Heather is a plus size model – that picture to the left, that’s her. Earlier this week a Facebook page called “Fit for Fertility” posted this picture with the text “Everyone has to start somewhere.”
To be clear, Heather is not a beginning exerciser – the person who runs the page had no permission to use the picture, and no knowledge of the fitness level of the model, she just assumed fat=beginner and put it up on her page (her page that she uses to sell her multilevel marketing diet products.)
People started sharing the picture, either because they were comfortable with blatantly stereotyping someone based on their body size, or because they assumed that the person who posted the picture actually knew something about the person in the picture and hadn’t simply stolen it and applied a cheap stereotype for her own purposes.
The picture started to get lots of hits and the owner of the page, Jaime Milano Smith, bragged on her personal page that the picture (that, remember, she had stolen) had gone viral “Is it dorky that I’m super excited because a picture I posted on my like page went viral? This is fun!” To which someone replied “Congrats the exposure will be great for your business!! Keep up the great work.”
Heather found out and asked Jaime to take the picture down. Jaime refused. Heather’s friends, including the Rolls Not Trolls community, went to work leaving comments explaining that the picture wasn’t her property, that the person pictured wasn’t a beginner exerciser, and that she wanted it taken down. Jaime chose to delete the comments, block the people, and leave the picture up. Heather filled out a request with Facebook and they finally forced Jaime to take the picture down.
Jaime then took to Heather’s Facebook page and wrote, repeatedly,
Heather, you talk about bullies but that’s what you and your ignorant friends have been doing to me. You’re all hypocrites. I’ve reported all of your nasty, harassing messages and did you know bullying is illegal? I found that picture on Facebook, in fact it’s all over Facebook still. I’m wondering why you haven’t harassed those other pages that I actually got the picture from? It was a positive statement that was made. I’m not “fat shaming” how ridiculous?…
So let’s take stock of the things that Jaime feels she knows better than Heather:
- Who owns the copyright on Heather’s picture
- How long Heather has been exercising
- Whether Heather feels bullied by having her image used as an “inspirational” “before” picture
- Whether or not Heather has been fat shamed
This is one of the most frustrating things to me as a fat person -that we are constantly told that we are not the best witnesses to our experience and that thin people, who are all experts on weight and better than us by virtue of their thinness, should be allowed to speak for us – telling us who we are, how we think, and how we should feel. A good example of this is the credence given to reports by thin people who wear fat suits of what it’s like to be fat, when in fact we have plenty of credible reports by fat people of what it’s like to be fat that are doubted or ignored (ie: “I’m not “fat shaming” how ridiculous?”) EDIT: To be clear, I’m not suggesting that every thin person does this on purpose, my point is that our fat prejudiced society elevates the voices of thin people and devalues the voices of fat people, whether we want it to or not.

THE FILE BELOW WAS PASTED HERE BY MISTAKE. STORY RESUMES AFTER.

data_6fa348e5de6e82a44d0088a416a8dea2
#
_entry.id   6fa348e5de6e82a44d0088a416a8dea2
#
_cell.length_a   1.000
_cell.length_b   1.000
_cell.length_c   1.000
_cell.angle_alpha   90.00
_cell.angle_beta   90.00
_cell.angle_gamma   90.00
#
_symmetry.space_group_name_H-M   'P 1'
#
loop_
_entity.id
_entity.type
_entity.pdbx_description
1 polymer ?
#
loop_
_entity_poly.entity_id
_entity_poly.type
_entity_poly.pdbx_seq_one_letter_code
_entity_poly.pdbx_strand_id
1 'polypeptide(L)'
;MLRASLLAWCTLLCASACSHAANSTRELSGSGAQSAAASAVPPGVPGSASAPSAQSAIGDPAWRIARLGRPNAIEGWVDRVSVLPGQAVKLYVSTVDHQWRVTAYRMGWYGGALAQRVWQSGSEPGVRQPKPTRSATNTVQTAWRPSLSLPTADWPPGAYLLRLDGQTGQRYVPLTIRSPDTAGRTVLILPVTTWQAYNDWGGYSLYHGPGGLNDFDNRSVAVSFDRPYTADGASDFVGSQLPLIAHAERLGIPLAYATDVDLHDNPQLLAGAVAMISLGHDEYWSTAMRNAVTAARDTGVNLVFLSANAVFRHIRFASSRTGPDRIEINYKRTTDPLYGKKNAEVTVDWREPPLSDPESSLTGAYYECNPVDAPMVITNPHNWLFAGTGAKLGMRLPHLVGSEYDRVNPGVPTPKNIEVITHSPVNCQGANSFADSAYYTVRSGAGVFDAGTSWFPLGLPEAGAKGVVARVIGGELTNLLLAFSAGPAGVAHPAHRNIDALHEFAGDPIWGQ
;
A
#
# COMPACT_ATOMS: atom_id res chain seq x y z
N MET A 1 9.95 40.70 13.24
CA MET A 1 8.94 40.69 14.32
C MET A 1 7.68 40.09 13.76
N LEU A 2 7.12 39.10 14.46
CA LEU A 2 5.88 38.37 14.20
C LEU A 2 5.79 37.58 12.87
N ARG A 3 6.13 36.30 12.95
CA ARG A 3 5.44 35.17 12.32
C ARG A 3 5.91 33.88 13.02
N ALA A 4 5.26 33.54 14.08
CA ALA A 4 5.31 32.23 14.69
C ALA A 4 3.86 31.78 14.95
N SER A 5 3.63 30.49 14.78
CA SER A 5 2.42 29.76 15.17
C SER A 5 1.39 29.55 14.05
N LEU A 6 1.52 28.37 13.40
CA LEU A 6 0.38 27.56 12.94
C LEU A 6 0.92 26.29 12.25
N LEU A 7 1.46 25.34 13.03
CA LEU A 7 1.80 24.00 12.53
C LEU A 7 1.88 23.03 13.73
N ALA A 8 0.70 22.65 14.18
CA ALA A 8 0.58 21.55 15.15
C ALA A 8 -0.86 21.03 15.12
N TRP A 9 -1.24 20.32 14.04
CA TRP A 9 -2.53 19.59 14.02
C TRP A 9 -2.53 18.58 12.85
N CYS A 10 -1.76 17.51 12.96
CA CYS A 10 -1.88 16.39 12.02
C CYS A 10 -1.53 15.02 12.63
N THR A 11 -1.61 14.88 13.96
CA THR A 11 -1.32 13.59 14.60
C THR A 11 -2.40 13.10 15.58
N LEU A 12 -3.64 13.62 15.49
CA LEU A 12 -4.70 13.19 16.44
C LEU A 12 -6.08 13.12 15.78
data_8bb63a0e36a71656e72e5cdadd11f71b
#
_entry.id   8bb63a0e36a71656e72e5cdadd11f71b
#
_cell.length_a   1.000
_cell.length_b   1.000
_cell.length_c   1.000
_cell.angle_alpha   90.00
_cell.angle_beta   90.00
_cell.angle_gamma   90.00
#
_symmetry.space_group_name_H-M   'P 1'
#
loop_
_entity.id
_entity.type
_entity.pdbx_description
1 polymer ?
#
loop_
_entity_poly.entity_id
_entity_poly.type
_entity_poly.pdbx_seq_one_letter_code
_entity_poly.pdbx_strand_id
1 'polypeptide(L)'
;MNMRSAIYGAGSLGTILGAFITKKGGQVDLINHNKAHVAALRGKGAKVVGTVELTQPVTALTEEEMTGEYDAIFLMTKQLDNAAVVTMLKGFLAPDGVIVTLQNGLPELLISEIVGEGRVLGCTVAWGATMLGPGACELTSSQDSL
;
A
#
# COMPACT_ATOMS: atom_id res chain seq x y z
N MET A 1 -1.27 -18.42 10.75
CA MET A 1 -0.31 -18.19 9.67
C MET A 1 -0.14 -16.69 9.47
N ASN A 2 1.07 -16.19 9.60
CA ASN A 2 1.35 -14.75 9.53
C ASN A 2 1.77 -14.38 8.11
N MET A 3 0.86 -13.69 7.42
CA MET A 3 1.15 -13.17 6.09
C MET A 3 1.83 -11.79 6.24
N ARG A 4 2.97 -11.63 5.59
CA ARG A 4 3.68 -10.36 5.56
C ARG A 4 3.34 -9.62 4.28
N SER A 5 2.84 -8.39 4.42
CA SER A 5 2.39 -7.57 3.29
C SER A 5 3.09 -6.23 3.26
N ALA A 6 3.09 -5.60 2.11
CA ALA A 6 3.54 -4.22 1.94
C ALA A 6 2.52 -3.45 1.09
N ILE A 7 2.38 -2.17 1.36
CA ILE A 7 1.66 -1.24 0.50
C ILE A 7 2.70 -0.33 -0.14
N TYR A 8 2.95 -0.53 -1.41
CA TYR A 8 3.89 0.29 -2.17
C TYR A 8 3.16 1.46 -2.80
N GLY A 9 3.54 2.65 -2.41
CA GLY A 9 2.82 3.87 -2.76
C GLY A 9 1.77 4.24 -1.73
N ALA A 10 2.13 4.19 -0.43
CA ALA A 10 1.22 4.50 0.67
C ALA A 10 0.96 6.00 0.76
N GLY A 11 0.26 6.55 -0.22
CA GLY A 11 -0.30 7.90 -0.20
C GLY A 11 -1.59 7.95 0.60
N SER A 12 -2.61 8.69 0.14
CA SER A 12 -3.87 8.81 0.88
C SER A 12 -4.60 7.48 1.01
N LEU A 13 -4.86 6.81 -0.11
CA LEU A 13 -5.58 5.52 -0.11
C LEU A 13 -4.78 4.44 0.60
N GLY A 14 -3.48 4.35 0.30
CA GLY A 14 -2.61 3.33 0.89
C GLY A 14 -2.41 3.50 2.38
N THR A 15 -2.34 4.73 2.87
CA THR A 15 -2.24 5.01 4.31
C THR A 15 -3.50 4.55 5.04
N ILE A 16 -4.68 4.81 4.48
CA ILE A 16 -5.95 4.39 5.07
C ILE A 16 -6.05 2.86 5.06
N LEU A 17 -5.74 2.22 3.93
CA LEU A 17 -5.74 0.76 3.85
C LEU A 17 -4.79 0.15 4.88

I think that it is vital to the fat rights movement that we stand up to people who do try to substitute their idea of what it’s like to be us for our actual experience, and fight to be seen as the best witnesses to our experience and have our voices heard as Heather and the people who supported her did. To that end, I wanted to let you know about one of the two blog projects I’m super excited to be starting this summer:
Fat Activism History Project
This one has been in the works for almost two years. I’ve been contacting many of the people who were part of the beginning of the fat rights movement. I’m going to be doing in-person interviews with them about their experiences, then posting those interviews on a dedicated YouTube channel where everyone can watch them for free.
My goal is to move forward through time interviewing as many activists as I can to build a non-academic verbal history specifically about fat rights activism in our own words that is accessible to as many people as possible (which is why I’m going with YouTube instead of a traditional documentary format) I’ll also be looking into other uses including compiling a documentary style DVD to be used by school and workplace diversity offices to discuss the history of the Fat Rights Movement. I’ll be starting fundraising on this in a couple days, for now if you want to get involved you can:
Connect: Help me connect with people who were involved in the early years, I’m especially interested in those who were part of The Fat Underground and authors from Shadow on a Tightrope as well as activists of color, queer, trans* and disabled activists and fat men.
In the meantime, I want to say thanks to Heather and those who got involved to help for their work on behalf of everyone who wants to be able to put photographic representations of our fat bodies into the world without having them usurped and used for the exact opposite purpose. For the record I got Heather’s permission to blog about this and use the picture, and you can read her blog about it here and you can find her on facebook at https://www.facebook.com/fatgirlposing
If you want to let Jaime know how you feel, you can e-mail her at firstname.lastname@example.org
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